Saturday, November 14, 2015

Lead Bank Scheme

Introduction

The Lead Bank Scheme was introduced by RBI in December 1969. The Scheme aims at coordinating the activities of banks and other development agencies. For coordinating the activities in the district, a particular bank is assigned the lead bank’s responsibility of the district. The Scheme was last reviewed in 2009. Lead banks were advised to ensure that private sector banks are more closely involved in the implementation of the Lead Bank Scheme.

Fora under Lead Bank Scheme

Block Level Bankers’ Committee (BLBC)

BLBC coordinates between credit institutions and field level development agencies. It prepares and reviews the implementation of Block Credit Plan, and also resolves operational problems. LDM is the Chairman of BLBC. All the banks operating in the block, BDO, technical officers, industries and co-operatives are members of the Committee. BLBC meetings are held quarterly. The LDO of RBI and the DDM of NABARD attend the meetings. The representatives of Panchayat Samitis are also invited to attend the meetings at half yearly intervals.

District Consultative Committee (DCC)

Constitution of DCC

DCCs were constituted for coordinating various activities under the Lead Bank Scheme. The District Collector is the Chairman. RBI, NABARD, all the banks in the district,  various State Government departments and allied agencies are the members of the DCC. The Lead District Officer (LDO) represents the Reserve Bank as a member of the DCC. The LDM convenes the DCC meetings. The Director of MSME-Development Institutes is an invitee in districts where MSME clusters are located.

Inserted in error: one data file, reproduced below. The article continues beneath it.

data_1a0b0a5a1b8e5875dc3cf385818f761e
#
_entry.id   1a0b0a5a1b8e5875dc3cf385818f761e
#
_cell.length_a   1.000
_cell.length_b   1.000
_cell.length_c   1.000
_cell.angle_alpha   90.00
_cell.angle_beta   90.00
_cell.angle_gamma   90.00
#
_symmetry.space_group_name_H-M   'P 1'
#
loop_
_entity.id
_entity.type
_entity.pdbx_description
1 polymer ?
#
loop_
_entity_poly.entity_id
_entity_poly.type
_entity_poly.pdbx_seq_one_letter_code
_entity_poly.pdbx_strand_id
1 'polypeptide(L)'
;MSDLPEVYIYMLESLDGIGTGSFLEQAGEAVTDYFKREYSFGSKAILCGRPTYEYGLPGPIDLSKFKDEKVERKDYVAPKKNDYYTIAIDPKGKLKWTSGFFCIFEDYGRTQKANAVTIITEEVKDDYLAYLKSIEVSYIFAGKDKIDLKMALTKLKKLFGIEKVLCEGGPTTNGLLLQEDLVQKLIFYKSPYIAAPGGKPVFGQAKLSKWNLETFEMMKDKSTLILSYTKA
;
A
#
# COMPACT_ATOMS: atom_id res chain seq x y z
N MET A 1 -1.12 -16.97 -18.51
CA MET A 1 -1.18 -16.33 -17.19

Conduct of DCC Meetings

i) DCC meetings should be convened at quarterly intervals.
ii)    Sub-committees may be set up to work on specific issues and submit reports to the DCC for its consideration.
iii)  DCC should give feedback to the SLBC on issues that needs to be discussed on a wider platform.

Agenda for DCC Meetings
1
A Monitoring mechanism to periodically assess and evaluate the progress
made to provide banking services. Prepare district wise Financial Inclusion Plan (FIP) for the three year period. The progress under FIP should be reviewed for quarterly submission to SLBC.
2
Specific issues inhibiting IT enabled financial inclusion and enabling it.
3
Facilitate 'enablers' and remove impeders of banking development.
4
Monitoring initiatives on Financial Literacy Centres (FLCs) and RSETI type Training Institutes for providing skills and capacity building to manage businesses.
5
Scaling up financial literacy efforts.
6
Review of performance under District Credit Plan (DCP)
7
Flow of credit to priority sector and weaker sections of the society
8
Assistance under Government sponsored schemes
9
Grant of educational loans
10
Progress under SHG - bank linkage
11
SME financing & bottlenecks thereof, if any